Tuesday, 1 May 2012
Shaolin Temple 3: Martial Arts of Shaolin (3 Stars)
This is the third and final film in Jet Li's Shaolin Temple trilogy, made in 1986. The trilogy doesn't end with a bang, it ends with a whimper. I've seen most of Jet Li's films, I'm a big fan of his, but this is the worst so far. In my opinion, at least. I've read other reviews that praise this movie so highly that I wonder if they were watching the same film as me.
In this film, unrelated to the first two parts of the trilogy, Jet Li plays Zhi Ming, a trainee in a Shaolin temple who was taken in by the temple as an orphan when he was a young child. Unknown to the monks he has spent all his life planning revenge against the warlord who was responsible for his father's death. When he first leaves the temple to attempt revenge he's interrupted by two other young people, a man and a woman, also trying to take revenge on the same warlord. These two people are "secular residents" who live within the grounds of another Shaolin temple in the south. After this they join forces to attack the warlord together. A subplot is that the woman wears a bracelet around her ankle that identifies her as the woman that Zhi was pledged to marry at birth.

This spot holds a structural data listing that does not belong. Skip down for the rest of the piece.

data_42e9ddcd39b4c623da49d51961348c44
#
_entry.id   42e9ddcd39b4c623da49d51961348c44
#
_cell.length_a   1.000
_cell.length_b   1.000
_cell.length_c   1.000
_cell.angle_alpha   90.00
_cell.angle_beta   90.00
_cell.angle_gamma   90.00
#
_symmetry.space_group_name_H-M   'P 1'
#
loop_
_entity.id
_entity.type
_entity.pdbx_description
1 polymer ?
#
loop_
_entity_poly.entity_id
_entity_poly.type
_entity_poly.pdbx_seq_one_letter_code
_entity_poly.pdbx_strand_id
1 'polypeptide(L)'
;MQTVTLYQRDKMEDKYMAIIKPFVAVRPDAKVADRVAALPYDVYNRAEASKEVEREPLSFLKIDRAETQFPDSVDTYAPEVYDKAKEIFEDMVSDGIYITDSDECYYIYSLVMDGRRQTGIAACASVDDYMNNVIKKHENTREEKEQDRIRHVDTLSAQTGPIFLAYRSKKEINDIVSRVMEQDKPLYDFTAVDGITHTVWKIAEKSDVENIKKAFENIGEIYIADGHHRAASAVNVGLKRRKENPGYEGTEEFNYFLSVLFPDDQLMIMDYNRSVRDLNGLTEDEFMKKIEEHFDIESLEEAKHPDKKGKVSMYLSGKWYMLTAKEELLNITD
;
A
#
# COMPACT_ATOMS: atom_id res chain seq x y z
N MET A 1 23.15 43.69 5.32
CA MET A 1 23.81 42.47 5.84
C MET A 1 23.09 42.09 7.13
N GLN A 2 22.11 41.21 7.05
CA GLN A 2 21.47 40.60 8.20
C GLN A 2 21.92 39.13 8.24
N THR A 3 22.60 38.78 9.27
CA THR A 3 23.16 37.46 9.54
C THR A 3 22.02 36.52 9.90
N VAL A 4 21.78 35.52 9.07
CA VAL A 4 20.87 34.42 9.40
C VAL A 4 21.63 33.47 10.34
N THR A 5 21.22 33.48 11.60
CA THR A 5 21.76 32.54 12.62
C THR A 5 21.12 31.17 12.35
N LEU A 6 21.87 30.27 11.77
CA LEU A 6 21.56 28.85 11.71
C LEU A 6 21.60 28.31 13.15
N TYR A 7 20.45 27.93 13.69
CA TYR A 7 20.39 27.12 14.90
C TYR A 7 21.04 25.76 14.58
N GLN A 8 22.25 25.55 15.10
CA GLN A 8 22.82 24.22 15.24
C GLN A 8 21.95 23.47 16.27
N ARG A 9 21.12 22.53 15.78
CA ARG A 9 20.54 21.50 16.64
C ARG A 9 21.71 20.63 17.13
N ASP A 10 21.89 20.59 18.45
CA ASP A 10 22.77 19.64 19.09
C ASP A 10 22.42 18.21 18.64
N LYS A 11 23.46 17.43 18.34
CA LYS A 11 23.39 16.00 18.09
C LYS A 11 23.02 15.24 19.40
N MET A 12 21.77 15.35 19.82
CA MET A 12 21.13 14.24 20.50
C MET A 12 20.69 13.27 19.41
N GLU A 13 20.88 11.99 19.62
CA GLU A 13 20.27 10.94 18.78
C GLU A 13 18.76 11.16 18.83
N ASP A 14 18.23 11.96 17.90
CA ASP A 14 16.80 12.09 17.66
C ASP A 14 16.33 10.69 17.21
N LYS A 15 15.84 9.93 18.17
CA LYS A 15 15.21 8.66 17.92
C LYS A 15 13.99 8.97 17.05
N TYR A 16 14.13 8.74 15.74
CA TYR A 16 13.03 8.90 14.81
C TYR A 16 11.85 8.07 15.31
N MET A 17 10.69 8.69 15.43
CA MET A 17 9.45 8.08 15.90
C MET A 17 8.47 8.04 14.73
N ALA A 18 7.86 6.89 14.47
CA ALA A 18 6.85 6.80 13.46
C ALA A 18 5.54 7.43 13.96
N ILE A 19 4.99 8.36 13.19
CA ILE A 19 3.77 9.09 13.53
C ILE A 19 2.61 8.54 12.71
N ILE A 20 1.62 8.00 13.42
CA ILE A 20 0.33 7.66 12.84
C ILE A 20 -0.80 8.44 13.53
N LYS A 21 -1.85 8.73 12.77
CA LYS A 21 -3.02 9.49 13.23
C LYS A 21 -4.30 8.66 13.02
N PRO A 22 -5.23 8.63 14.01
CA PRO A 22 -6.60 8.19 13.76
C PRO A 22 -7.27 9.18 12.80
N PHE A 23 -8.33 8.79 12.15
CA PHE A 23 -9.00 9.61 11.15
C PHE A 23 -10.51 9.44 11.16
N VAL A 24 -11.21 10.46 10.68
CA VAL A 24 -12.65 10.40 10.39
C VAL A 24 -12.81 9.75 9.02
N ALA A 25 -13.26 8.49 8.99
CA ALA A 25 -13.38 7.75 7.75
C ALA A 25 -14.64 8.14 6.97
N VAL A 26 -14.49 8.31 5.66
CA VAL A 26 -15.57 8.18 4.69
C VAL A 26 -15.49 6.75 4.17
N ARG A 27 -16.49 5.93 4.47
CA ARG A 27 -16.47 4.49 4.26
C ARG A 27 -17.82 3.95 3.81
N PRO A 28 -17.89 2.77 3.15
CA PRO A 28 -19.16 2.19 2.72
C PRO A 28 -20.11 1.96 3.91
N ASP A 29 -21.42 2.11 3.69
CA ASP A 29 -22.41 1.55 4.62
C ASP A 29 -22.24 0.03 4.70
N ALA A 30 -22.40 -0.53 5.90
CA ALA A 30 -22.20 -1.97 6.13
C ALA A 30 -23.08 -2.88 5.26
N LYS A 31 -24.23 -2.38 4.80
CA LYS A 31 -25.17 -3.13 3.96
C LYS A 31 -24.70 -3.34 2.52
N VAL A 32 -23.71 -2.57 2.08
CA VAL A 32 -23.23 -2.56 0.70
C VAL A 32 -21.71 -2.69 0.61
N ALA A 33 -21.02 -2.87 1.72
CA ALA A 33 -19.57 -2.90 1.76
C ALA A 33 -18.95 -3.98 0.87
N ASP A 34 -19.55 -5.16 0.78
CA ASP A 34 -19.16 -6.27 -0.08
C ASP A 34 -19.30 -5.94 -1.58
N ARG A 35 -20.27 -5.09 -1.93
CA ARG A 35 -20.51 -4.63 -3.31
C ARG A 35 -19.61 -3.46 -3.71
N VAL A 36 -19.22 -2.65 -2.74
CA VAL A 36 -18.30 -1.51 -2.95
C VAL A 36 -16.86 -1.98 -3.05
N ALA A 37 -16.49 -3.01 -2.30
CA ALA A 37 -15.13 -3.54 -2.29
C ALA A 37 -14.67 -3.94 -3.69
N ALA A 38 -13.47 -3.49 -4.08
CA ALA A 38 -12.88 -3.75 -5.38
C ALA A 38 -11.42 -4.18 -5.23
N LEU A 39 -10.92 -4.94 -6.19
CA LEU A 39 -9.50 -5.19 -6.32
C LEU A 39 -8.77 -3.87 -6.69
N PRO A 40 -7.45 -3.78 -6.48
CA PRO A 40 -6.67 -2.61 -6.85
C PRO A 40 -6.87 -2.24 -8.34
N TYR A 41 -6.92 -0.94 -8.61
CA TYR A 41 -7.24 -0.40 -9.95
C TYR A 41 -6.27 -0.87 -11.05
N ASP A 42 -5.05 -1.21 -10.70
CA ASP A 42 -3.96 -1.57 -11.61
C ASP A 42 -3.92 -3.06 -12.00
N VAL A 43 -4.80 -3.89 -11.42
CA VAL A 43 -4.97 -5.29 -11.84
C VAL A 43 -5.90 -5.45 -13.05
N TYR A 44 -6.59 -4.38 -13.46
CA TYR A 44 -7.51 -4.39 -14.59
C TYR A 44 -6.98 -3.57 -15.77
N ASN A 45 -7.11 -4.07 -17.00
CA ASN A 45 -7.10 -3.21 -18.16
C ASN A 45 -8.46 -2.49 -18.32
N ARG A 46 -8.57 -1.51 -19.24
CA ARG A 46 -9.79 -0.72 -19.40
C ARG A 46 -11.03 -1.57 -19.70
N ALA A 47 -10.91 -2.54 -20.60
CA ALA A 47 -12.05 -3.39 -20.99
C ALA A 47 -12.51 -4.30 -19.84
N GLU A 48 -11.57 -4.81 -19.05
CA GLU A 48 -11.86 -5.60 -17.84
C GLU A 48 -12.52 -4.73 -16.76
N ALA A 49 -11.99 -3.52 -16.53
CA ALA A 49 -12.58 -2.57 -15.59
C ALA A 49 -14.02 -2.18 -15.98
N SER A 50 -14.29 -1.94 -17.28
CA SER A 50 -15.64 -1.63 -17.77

The films fights are less spectacular than those in the first two films, though they make up for it by taking place in dazzling locations, including a battle on top of the Chinese Wall. An interesting film, and I'm sure that Jet's fans will want to watch it, but overall disappointing.
It's amusing to be as a Westerner how important food is to the Chinese. A recurring theme in Jet Li's films, not just in this trilogy, is the problem of the Shaolin monks being vegetarian. They're never shown as being happy in this, they're always looking for an excuse to eat meat, knowing that "Buddha will understand". In Western countries vegetarianism is accepted as an alternative lifestyle, but to the Chinese with their great love for food it's something inconceivable. In this film Zhi Ming is shown sneaking out of the temple to roast a snake to put in his bread buns, and when a leading monk accidentally eats it his face lights up with joy.